The chemicals used in these wood preserving treatments is often very toxic — certainly much too toxic for kids to be near.
For example, some types of treatments can contain Chromated copper arsenate (CCA), which contains arsenic. Having said that, these particularly dangerous wood treatments have been banned from being used on wood meant for residential properties.
Is All Pressure Treated Wood Toxic To Us? Or Are There Any Safe Treated Timbers Out There?
There is a much safer type of treated wood called ‘green-treated’ wood. Green-treated wood is safer because it contains water-soluble chemicals that are safe around humans.
For example, one popular green treated wood preservative is Alkaline Copper Quaternary (ACQ). This wood preservative contains Copper Oxide.
Copper oxide, (also referred to as Cupric Oxide), can be found in some multivitamin products.
ACQ’s copper content is also the reason why this green treated wood has a green colored hue to it. This is because the copper in it reacts with the oxygen in the air (known as oxidizing).
In fact, ACQ green treated wood is the most low-risk treated wood you can use. And that’s why the E.P.A. (U.S. Environmental Protection Agency), have approved it’s use around your garden.
Is Green Treated Wood Safe To Use For A Sandbox?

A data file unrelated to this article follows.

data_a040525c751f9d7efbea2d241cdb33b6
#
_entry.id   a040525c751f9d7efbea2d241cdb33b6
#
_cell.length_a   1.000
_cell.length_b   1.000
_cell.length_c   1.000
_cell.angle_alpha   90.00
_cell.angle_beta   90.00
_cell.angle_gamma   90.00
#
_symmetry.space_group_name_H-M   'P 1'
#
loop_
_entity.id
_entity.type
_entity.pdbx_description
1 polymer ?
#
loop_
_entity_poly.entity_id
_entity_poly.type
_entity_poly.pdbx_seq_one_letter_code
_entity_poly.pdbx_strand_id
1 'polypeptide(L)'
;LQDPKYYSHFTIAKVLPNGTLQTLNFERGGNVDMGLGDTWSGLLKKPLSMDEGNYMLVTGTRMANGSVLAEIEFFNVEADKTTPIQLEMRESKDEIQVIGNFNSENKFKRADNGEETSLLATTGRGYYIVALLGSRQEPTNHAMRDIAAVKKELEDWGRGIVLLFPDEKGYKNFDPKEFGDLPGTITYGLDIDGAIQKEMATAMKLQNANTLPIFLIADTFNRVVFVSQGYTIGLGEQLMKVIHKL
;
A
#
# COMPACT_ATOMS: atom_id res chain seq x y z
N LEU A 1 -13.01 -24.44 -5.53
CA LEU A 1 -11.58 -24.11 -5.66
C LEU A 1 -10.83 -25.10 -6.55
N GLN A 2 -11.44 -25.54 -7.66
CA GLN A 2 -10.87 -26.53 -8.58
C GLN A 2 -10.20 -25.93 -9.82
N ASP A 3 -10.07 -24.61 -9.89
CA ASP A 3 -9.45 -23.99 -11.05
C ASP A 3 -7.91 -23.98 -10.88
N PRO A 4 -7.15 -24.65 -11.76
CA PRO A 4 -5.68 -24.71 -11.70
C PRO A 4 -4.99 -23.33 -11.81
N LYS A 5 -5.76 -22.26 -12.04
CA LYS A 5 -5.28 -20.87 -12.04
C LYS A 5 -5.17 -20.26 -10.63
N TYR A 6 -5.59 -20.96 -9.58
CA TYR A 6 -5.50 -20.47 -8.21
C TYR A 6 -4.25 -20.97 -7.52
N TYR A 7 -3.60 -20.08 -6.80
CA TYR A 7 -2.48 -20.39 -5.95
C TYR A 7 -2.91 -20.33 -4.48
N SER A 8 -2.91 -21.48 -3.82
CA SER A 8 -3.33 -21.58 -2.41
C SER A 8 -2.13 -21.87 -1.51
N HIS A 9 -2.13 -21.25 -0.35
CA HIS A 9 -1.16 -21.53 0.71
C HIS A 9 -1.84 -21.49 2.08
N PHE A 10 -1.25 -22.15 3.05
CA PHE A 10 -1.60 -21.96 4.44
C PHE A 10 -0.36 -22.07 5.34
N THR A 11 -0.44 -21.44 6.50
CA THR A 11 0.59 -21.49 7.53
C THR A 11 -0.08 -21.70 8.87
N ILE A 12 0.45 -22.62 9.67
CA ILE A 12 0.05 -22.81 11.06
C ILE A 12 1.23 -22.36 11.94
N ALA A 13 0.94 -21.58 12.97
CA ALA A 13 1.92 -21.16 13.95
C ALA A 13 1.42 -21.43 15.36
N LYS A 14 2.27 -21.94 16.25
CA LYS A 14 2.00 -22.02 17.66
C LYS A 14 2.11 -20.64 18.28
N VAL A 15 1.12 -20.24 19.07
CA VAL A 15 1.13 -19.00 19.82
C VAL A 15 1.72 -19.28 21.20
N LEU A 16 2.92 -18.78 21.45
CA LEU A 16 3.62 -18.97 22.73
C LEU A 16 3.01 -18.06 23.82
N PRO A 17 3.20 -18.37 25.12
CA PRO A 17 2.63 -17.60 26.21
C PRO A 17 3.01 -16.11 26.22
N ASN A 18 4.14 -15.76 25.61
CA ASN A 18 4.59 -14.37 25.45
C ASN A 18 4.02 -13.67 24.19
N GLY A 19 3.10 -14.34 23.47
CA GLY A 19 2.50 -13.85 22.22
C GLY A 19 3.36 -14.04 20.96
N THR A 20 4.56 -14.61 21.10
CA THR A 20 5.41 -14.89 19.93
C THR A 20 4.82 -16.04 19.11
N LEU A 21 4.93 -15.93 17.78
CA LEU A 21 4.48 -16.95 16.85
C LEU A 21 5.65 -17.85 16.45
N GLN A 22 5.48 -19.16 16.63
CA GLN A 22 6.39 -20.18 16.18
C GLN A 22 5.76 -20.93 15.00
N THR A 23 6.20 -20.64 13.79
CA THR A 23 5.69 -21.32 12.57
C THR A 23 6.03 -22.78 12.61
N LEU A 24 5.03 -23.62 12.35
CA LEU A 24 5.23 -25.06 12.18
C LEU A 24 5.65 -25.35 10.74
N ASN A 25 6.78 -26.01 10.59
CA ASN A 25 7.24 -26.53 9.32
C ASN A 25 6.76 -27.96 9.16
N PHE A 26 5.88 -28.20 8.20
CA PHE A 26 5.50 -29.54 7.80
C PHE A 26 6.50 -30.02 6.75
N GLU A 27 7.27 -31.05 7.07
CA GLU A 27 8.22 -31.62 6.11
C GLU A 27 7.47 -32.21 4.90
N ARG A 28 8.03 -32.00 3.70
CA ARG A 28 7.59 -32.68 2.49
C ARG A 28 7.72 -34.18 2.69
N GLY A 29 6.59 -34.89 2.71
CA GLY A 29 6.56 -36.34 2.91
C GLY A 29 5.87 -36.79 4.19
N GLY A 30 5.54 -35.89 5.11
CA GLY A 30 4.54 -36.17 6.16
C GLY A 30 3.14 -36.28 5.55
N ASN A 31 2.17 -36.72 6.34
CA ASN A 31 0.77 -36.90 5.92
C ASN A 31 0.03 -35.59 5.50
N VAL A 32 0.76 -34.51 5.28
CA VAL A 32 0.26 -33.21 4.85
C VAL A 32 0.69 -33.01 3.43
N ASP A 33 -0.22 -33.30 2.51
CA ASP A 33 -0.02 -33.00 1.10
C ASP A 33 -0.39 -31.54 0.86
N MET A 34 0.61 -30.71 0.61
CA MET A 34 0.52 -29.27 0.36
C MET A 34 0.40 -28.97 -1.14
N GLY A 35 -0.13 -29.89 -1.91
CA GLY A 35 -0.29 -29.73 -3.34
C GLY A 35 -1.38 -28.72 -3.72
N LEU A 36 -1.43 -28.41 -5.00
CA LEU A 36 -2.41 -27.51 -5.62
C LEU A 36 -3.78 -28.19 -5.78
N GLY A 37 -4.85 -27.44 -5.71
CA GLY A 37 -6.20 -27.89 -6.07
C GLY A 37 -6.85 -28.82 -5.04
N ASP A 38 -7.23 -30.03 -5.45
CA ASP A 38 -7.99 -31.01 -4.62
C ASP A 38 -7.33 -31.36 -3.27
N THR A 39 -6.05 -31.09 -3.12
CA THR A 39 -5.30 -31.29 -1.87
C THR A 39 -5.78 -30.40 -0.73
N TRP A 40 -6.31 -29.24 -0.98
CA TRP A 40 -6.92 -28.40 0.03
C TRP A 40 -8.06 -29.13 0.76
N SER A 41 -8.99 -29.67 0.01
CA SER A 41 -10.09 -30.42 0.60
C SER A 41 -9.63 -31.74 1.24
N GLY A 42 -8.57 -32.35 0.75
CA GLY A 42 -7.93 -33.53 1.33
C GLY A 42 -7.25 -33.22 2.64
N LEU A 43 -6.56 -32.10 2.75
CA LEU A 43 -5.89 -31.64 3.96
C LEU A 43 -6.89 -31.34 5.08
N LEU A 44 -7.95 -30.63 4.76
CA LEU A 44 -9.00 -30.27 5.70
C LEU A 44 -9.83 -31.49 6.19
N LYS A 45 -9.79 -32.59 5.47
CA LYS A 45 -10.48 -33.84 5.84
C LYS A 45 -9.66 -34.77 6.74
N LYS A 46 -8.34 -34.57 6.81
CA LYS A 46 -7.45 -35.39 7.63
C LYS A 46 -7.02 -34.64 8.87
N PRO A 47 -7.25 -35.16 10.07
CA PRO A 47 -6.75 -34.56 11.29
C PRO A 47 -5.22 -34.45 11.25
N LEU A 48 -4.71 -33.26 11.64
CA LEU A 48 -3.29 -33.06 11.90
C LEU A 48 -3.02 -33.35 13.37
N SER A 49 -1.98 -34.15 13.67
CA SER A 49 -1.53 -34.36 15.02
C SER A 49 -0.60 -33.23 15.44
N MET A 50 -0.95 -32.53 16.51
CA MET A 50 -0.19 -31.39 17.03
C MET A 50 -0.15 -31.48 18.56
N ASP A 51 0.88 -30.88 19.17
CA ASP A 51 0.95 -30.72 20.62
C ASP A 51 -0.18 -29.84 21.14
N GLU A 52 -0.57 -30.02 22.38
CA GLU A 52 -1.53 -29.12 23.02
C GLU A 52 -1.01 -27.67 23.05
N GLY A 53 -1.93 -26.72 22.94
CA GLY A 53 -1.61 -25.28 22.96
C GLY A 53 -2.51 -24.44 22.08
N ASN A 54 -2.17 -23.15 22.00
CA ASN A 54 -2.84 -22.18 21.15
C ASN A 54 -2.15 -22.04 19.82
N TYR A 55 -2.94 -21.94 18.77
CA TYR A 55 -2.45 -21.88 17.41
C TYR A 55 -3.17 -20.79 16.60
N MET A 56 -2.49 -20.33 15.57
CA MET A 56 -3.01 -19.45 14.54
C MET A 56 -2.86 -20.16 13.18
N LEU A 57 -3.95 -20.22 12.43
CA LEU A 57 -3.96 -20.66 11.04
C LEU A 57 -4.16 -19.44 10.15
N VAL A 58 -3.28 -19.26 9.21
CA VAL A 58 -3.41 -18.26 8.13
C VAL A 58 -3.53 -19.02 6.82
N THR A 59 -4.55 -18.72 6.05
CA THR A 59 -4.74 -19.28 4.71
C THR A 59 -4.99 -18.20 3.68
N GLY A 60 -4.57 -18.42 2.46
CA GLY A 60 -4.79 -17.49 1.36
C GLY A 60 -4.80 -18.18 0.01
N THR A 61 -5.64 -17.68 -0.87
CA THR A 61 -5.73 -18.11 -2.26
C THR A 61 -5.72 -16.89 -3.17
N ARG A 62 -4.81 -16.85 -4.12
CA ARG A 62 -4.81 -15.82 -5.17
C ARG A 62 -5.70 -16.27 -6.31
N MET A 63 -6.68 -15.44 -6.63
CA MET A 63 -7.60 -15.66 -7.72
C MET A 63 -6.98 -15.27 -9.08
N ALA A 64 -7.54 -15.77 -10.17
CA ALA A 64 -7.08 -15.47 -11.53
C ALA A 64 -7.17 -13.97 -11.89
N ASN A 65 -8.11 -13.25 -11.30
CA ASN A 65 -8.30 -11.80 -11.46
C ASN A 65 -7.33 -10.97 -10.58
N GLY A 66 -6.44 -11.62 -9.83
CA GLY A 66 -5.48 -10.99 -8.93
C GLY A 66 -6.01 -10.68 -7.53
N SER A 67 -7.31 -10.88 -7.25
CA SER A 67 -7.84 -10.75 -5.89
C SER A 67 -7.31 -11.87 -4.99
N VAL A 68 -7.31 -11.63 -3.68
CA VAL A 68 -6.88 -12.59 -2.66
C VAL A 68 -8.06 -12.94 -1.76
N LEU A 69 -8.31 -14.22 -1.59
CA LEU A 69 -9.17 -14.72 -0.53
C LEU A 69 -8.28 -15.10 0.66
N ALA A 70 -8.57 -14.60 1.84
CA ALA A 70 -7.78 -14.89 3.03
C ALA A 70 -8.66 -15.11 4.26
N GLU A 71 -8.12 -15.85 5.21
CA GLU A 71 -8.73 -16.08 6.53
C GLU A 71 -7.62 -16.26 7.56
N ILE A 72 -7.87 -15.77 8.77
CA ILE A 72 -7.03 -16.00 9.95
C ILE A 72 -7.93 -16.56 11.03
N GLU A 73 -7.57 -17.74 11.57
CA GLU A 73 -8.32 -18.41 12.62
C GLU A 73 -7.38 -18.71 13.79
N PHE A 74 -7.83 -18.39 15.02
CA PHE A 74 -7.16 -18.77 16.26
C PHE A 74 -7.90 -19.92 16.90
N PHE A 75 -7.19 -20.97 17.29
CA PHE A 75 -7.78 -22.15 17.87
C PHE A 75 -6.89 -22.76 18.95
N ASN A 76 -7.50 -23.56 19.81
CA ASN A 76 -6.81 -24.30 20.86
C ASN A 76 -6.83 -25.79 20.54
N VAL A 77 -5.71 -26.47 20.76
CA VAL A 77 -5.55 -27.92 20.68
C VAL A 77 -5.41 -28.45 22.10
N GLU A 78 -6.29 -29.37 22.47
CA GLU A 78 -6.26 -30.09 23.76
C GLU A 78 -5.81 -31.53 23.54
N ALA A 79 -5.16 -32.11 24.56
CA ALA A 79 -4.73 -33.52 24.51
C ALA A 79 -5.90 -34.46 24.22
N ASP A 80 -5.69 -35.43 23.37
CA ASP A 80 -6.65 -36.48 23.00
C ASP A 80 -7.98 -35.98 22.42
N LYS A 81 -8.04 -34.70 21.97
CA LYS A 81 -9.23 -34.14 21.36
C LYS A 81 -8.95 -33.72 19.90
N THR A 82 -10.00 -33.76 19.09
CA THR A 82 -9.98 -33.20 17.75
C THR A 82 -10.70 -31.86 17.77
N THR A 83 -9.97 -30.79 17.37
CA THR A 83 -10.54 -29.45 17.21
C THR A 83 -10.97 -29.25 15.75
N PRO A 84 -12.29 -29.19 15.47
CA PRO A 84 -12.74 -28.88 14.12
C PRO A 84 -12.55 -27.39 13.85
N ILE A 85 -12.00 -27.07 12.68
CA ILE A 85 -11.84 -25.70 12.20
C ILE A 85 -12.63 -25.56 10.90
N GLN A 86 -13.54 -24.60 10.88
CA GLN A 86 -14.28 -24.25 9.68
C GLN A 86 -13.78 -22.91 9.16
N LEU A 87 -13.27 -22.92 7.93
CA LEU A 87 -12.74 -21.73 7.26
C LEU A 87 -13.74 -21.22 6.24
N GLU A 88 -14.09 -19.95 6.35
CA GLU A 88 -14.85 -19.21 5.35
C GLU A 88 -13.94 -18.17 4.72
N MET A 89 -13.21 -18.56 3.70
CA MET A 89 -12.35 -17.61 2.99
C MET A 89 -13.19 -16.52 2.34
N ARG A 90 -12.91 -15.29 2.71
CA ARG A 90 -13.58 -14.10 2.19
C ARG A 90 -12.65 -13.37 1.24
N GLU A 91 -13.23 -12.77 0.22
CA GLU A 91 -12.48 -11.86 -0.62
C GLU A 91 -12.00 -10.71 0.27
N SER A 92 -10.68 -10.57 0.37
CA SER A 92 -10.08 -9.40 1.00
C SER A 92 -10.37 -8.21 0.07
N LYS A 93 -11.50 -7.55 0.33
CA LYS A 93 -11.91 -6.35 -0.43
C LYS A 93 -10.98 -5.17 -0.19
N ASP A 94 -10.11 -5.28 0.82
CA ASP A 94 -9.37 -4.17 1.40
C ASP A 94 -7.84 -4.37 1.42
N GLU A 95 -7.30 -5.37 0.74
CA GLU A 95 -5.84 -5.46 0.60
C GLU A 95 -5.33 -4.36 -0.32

Well, the safety of treated wood is relative. Nevertheless, ACQ treated wood is much, much safer than CCA treated timber.
In fact, it is safe enough to be used around farms. And it can also be used to build raised beds for a vegetable garden. So ACQ treated wood can be used to build a sandbox.
However, green treated wood is expensive. So, instead, it’s much cheaper to simply use untreated wood, and then ‘treat’ it yourself.
And How Do You Safely ‘Treat’ A Sandbox Made From Untreated Wood?
By coating it with a non-toxic wood preserving finish.
Now ideally, this wood preservative should be designed for exterior use — since your sandbox is obviously situated outdoors. So, because of this, you should coat that sandbox in Cuprinol’s Clear Wood Preserver.
Cuprinol’s odorless clear preservative is both human and pet safe — so it’s perfectly fine to apply onto everything from a sandbox to a chicken coop.
Related Post: Is There A Safe Non-Toxic Wood Sealer For Chicken Coops?
What’s more, it is incredibly easy to apply, as it will sink right down into wood, protecting it from the inside out.
It’s also worth noting here, that this is a base coat product. Which means it’ll need a top coat over it to finish things off.
In other words, you will need to apply a coat of paint or wood sealer over it.
To Wrap Up, Here Are The 3 Key Takeaways From This Post…
- 1). Pressure treated wood is often infused with toxic chemical wood preservatives that are too dangerous for children to be around.
- 2). However, ACQ green treated wood is a safer type of treated wood. It’s E.P.A. approved for use in and around residential properties.
- 3). Ideally, only use untreated wood for a sandbox. And then treat the wood yourself with a non-toxic wood preservative.
Treated Wood In The Landscape | Home & Garden Information Center